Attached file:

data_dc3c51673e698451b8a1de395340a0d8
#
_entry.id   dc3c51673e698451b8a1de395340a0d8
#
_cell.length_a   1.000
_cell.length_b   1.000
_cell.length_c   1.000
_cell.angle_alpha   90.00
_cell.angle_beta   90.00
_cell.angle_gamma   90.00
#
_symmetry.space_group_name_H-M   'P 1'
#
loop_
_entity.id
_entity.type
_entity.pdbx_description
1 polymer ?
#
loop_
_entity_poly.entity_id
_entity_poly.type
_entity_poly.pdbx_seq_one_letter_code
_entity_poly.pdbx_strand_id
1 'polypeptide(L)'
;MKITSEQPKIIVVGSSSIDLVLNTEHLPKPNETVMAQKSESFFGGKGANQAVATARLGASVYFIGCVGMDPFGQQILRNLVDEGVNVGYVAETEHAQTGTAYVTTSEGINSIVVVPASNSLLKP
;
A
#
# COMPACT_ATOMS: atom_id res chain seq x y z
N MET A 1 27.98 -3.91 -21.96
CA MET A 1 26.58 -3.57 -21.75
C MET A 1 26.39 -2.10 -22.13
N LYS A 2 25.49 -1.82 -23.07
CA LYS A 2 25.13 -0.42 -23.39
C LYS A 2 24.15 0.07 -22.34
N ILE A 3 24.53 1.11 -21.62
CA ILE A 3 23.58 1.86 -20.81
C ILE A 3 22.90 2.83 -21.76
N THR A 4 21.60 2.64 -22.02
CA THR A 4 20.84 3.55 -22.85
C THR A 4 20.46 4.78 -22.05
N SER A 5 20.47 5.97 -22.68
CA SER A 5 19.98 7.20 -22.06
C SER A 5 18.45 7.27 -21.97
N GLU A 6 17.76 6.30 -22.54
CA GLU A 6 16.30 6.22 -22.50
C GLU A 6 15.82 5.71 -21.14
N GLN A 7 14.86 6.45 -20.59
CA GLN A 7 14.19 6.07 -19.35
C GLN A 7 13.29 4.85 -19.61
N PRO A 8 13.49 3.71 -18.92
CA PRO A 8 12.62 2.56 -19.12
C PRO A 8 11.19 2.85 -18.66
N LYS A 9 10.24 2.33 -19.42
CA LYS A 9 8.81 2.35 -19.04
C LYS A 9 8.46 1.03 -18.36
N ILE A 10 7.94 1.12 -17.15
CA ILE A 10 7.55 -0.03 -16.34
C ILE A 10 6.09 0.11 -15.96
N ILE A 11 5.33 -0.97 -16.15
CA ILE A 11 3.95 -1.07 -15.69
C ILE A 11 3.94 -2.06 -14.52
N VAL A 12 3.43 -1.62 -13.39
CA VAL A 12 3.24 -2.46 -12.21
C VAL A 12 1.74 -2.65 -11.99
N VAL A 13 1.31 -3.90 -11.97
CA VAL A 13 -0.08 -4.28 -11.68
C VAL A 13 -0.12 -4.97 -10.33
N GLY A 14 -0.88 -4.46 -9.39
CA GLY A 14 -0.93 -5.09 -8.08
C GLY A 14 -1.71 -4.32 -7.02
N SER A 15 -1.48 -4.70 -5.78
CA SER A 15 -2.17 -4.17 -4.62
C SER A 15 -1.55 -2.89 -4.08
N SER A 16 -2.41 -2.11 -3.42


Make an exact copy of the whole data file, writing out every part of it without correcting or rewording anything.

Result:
data_dc3c51673e698451b8a1de395340a0d8
#
_entry.id   dc3c51673e698451b8a1de395340a0d8
#
_cell.length_a   1.000
_cell.length_b   1.000
_cell.length_c   1.000
_cell.angle_alpha   90.00
_cell.angle_beta   90.00
_cell.angle_gamma   90.00
#
_symmetry.space_group_name_H-M   'P 1'
#
loop_
_entity.id
_entity.type
_entity.pdbx_description
1 polymer ?
#
loop_
_entity_poly.entity_id
_entity_poly.type
_entity_poly.pdbx_seq_one_letter_code
_entity_poly.pdbx_strand_id
1 'polypeptide(L)'
;MKITSEQPKIIVVGSSSIDLVLNTEHLPKPNETVMAQKSESFFGGKGANQAVATARLGASVYFIGCVGMDPFGQQILRNLVDEGVNVGYVAETEHAQTGTAYVTTSEGINSIVVVPASNSLLKP
;
A
#
# COMPACT_ATOMS: atom_id res chain seq x y z
N MET A 1 27.98 -3.91 -21.96
CA MET A 1 26.58 -3.57 -21.75
C MET A 1 26.39 -2.10 -22.13
N LYS A 2 25.49 -1.82 -23.07
CA LYS A 2 25.13 -0.42 -23.39
C LYS A 2 24.15 0.07 -22.34
N ILE A 3 24.53 1.11 -21.62
CA ILE A 3 23.58 1.86 -20.81
C ILE A 3 22.90 2.83 -21.76
N THR A 4 21.60 2.64 -22.02
CA THR A 4 20.84 3.55 -22.85
C THR A 4 20.46 4.78 -22.05
N SER A 5 20.47 5.97 -22.68
CA SER A 5 19.98 7.20 -22.06
C SER A 5 18.45 7.27 -21.97
N GLU A 6 17.76 6.30 -22.54
CA GLU A 6 16.30 6.22 -22.50
C GLU A 6 15.82 5.71 -21.14
N GLN A 7 14.86 6.45 -20.59
CA GLN A 7 14.19 6.07 -19.35
C GLN A 7 13.29 4.85 -19.61
N PRO A 8 13.49 3.71 -18.92
CA PRO A 8 12.62 2.56 -19.12
C PRO A 8 11.19 2.85 -18.66
N LYS A 9 10.24 2.33 -19.42
CA LYS A 9 8.81 2.35 -19.04
C LYS A 9 8.46 1.03 -18.36
N ILE A 10 7.94 1.12 -17.15
CA ILE A 10 7.55 -0.03 -16.34
C ILE A 10 6.09 0.11 -15.96
N ILE A 11 5.33 -0.97 -16.15
CA ILE A 11 3.95 -1.07 -15.69
C ILE A 11 3.94 -2.06 -14.52
N VAL A 12 3.43 -1.62 -13.39
CA VAL A 12 3.24 -2.46 -12.21
C VAL A 12 1.74 -2.65 -11.99
N VAL A 13 1.31 -3.90 -11.97
CA VAL A 13 -0.08 -4.28 -11.68
C VAL A 13 -0.12 -4.97 -10.33
N GLY A 14 -0.88 -4.46 -9.39
CA GLY A 14 -0.93 -5.09 -8.08
C GLY A 14 -1.71 -4.32 -7.02
N SER A 15 -1.48 -4.70 -5.78
CA SER A 15 -2.17 -4.17 -4.62
C SER A 15 -1.55 -2.89 -4.08
N SER A 16 -2.41 -2.11 -3.42